4/8/2019 0 Comments
Black women bookend all of my educational endeavors. Though I had no black professors as an undergraduate student, sociologists Margaret L. Anderson and Patricia Hill Collins edited the book that introduced me to feminist studies during my first semester. Though I had no training in psychology, social psychologist Dr. Onnie Rogers trained me how use my black feminist inspired sociological imagination to assist her in researching adolescent racial and gender identity development. And though I questioned how much of my formal undergraduate studies was miseducating, bell hooks could (new) school me via Youtube about the spiritual foundations and impetus of black liberation.
When I arrived at UC Berkeley, black women had already occupied places of influence and been ensuring that I could live and move and breathe more freely. Dean Prudence Carter recognized our exceptionalism, and outgoing Vice President of Equity and Inclusion Na'ilah Nasir applauded how our greatness was about what we could do for others. Tiffani Johnson encouraged us to play the game of doctoral studies on the turf of our interests rather than measuring ourselves according to our professor's expertise. Derrika Hunt reminded us to not lose why we came to Berkeley when we got to and move through Berkeley. These were my first 24 hours of visiting campus. These were only the initial greetings. Many of these and many more black women have constructed and led the various formal and informal sites that hold, protect, refresh, and prepare me to live and love my blackness in an antiblack society. There is no manner for us to adequately comprehend what suffering is being mitigated or who we are becoming apart from centering the legacies of black women.
I was not impressed that there were impactful black women at Berkeley. I was reminded and humbled by how devoted and generous black women have been to ensure that incomers across the board would be affirmed, encouraged, oriented, and connected to a sense of place and purpose bigger than any institution. But I have also reflected on how rare it is for any institution to honor the lives and labor of black women. Most of us actually benefit from and do not mind black women doing too much of the much needed work. And too few of us other than black women care whether black women get credit or survive the work of ensuring our collective survival.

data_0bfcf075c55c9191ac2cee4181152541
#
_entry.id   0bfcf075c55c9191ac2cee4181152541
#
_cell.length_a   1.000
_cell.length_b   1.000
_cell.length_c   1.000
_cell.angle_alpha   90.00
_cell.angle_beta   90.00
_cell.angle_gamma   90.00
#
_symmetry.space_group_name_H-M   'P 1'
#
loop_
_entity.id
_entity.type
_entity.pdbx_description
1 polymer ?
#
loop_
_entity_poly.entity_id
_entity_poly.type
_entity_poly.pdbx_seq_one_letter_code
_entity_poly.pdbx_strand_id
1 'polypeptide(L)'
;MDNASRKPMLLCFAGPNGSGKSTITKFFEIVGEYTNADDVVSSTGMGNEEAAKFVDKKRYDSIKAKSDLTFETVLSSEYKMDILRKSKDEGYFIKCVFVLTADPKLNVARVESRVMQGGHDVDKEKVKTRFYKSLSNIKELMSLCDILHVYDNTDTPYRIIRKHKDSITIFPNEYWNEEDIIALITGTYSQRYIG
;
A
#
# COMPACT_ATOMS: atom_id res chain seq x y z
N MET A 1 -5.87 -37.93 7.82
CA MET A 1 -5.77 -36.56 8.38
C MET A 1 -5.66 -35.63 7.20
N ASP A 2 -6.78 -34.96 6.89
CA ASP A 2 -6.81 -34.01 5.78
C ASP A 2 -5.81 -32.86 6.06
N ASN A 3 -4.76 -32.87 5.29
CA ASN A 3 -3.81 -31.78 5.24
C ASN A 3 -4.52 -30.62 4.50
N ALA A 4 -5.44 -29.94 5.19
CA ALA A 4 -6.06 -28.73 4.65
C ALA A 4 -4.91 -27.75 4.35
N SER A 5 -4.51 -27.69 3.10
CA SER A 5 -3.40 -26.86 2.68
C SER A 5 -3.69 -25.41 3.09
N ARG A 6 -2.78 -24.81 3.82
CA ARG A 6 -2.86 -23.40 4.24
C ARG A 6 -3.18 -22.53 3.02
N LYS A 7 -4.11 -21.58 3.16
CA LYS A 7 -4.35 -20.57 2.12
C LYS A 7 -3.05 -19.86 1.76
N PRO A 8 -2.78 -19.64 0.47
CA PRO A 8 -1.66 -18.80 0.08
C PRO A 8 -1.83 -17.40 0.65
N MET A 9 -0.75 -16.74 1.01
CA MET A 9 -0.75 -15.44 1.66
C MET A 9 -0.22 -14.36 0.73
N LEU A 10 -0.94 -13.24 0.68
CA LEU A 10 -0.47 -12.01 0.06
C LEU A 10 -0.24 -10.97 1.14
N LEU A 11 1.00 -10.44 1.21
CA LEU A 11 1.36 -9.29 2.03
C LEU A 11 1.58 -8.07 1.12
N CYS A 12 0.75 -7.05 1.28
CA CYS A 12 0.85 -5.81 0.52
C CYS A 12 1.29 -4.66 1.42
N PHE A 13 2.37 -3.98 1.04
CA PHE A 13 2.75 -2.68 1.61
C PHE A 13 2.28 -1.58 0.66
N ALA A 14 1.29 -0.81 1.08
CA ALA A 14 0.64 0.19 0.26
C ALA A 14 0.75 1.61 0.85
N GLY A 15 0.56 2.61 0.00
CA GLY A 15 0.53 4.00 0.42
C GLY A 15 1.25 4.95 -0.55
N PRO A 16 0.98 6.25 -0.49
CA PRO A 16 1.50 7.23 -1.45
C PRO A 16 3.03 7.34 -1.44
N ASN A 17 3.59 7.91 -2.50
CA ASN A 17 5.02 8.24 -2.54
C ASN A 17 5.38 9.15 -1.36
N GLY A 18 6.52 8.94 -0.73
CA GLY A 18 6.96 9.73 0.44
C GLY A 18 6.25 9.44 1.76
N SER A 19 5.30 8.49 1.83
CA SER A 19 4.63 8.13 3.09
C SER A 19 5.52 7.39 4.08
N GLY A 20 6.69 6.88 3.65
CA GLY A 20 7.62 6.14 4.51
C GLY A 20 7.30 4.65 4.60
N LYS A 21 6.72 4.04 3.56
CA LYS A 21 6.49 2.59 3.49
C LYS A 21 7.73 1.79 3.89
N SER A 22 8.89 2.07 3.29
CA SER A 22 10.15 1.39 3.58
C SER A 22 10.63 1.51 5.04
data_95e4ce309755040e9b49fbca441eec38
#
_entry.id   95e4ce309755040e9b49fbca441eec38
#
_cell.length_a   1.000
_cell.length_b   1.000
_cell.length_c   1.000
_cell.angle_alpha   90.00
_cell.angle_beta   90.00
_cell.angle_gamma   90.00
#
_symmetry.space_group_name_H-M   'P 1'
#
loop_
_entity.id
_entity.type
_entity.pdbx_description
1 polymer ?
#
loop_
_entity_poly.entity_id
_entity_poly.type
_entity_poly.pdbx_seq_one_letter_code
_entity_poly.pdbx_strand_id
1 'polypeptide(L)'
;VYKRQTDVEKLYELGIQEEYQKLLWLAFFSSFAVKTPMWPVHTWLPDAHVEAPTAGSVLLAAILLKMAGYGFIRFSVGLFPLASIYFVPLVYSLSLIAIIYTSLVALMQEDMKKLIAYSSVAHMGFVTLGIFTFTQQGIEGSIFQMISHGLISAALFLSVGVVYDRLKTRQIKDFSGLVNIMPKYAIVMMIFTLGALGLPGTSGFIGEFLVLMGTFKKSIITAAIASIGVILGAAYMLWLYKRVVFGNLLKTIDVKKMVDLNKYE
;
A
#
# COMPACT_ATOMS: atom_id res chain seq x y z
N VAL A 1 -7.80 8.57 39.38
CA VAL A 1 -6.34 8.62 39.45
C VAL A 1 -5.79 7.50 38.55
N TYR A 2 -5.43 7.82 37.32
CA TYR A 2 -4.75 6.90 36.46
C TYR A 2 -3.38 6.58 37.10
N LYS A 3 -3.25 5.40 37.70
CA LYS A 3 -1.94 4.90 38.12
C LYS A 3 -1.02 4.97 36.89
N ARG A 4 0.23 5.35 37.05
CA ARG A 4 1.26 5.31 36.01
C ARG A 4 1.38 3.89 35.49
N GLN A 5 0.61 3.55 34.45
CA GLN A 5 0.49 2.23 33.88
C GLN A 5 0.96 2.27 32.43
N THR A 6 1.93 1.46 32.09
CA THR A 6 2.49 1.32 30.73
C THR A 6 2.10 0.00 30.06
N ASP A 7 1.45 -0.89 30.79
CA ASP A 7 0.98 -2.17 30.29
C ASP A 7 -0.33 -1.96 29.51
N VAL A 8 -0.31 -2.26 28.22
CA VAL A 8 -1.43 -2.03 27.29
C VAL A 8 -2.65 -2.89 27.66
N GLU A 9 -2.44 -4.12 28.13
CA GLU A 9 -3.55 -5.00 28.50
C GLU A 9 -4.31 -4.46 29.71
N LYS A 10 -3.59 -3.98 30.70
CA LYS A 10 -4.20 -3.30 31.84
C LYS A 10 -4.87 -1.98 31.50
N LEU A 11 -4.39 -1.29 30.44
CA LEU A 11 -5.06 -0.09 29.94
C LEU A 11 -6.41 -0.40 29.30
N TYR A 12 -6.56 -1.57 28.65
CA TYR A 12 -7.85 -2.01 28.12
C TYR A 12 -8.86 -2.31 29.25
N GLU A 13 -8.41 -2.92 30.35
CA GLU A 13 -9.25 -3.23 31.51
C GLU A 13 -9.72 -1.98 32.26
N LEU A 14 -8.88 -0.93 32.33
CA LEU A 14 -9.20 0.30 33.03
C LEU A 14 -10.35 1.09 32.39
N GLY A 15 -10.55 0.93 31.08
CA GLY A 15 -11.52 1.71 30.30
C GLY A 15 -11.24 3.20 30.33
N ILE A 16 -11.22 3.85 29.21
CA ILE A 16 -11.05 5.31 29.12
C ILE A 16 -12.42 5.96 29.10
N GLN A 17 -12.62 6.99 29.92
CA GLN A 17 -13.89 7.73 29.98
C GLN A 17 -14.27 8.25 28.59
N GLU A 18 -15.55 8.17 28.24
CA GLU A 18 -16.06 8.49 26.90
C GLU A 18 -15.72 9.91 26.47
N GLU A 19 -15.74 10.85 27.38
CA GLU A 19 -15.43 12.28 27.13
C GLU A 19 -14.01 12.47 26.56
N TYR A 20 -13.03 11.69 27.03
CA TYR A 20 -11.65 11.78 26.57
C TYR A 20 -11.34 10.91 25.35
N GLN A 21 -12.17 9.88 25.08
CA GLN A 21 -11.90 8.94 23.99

I believe that black men like myself can and should make space for black women to speak (CBW Praxis #4). I recognize that black women have been more than capable, resourceful, and efficacious at making room for themselves, but I want people to set up black women as generously as we as a society have been set up by black women. I want black women to have moments when they can just show up and simply benefit from others' care and commitment to them just as the rest of the world does with black women. I firmly believe that if we are to give black women the space and time to breathe (CBW Praxis #5), other folk like myself need to step up and share the workload of sustaining our freedom dreams, especially those of black women. I hope that when my book ends, so too will the exploitation of black women's labor. May we build other paths toward freedom than the bridge called her back.
Caleb Dawson studies how antiblackness is reproduced in "progressive" educational institutions and how black folk sustain themselves in those sites. In his current work, he seeks to make sense of black struggles in historically white colleges and universities (HWCUs). He is using interview methods to learn about the desires that black students and staff bring to HWCUs, their perception of institutional commitments to black people, and the gendered configuration of sources and practices of support on which black folk rely. He is committed to advancing black life beyond the possibilities of educational institutions as we know them. Caleb is a PhD student in the Critical Studies of Race, Class, and Gender cluster at UC Berkeley's Graduate School of Education.